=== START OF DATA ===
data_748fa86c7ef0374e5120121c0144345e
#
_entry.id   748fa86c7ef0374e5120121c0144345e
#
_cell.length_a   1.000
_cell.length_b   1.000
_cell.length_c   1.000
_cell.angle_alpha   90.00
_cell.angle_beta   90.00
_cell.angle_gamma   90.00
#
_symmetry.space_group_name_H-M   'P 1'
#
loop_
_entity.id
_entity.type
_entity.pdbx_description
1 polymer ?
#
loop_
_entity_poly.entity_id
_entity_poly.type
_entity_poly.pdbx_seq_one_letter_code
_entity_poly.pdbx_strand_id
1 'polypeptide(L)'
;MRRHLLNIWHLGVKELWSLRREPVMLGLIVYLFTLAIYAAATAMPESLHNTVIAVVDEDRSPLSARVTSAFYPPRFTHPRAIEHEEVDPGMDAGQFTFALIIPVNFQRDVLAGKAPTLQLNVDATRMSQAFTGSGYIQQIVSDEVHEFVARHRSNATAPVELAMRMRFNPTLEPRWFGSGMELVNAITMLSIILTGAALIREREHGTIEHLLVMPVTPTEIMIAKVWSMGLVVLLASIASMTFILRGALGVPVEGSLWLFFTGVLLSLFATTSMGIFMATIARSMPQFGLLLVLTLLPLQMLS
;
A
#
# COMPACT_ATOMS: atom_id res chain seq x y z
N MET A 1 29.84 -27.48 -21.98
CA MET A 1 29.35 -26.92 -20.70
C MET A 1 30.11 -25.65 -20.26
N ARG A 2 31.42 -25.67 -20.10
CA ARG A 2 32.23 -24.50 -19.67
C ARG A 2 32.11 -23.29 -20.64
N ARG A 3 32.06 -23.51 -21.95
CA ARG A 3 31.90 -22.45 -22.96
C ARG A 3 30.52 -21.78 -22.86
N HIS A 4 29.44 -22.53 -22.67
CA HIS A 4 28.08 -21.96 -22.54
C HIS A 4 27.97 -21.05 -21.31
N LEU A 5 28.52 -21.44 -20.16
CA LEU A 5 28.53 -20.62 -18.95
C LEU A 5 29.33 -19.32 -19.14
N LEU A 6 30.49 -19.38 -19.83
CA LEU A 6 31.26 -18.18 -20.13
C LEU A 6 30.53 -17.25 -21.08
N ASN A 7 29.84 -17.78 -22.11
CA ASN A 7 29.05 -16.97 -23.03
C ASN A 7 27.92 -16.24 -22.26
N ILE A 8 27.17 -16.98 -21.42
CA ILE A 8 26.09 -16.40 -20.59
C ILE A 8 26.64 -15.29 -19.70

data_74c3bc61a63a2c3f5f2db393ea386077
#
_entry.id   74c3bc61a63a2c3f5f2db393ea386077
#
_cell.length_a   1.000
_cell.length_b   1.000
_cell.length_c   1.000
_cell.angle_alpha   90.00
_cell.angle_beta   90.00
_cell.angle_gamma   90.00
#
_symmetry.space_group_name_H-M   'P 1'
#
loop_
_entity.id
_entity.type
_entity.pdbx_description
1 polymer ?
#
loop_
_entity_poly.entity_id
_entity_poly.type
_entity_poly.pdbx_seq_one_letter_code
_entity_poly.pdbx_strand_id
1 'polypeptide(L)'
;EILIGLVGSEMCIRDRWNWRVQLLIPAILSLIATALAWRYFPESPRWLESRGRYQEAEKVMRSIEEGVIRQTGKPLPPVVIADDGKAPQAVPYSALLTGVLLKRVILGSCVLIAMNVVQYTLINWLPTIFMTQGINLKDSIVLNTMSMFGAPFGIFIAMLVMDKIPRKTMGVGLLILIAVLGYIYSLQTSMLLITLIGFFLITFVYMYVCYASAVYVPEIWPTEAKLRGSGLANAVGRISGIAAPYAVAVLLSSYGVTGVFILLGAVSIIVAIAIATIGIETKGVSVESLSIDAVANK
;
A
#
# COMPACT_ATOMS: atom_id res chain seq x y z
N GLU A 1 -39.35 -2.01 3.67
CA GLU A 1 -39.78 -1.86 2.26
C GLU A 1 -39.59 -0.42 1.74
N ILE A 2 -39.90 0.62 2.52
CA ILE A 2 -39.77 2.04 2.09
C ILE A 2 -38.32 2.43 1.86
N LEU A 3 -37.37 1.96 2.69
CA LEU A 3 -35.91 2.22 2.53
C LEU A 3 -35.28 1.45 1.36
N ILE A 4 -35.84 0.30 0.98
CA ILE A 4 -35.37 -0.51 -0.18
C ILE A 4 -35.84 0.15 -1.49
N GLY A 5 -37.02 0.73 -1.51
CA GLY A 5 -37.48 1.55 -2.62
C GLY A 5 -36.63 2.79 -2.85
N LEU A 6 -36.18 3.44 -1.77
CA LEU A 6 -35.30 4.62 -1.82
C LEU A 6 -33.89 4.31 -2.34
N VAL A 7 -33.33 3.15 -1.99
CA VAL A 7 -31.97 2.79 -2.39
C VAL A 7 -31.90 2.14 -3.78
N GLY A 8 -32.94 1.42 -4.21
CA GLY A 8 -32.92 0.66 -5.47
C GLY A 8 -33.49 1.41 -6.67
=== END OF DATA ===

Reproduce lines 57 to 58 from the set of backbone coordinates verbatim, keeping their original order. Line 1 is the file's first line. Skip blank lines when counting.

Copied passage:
_entry.id   74c3bc61a63a2c3f5f2db393ea386077
#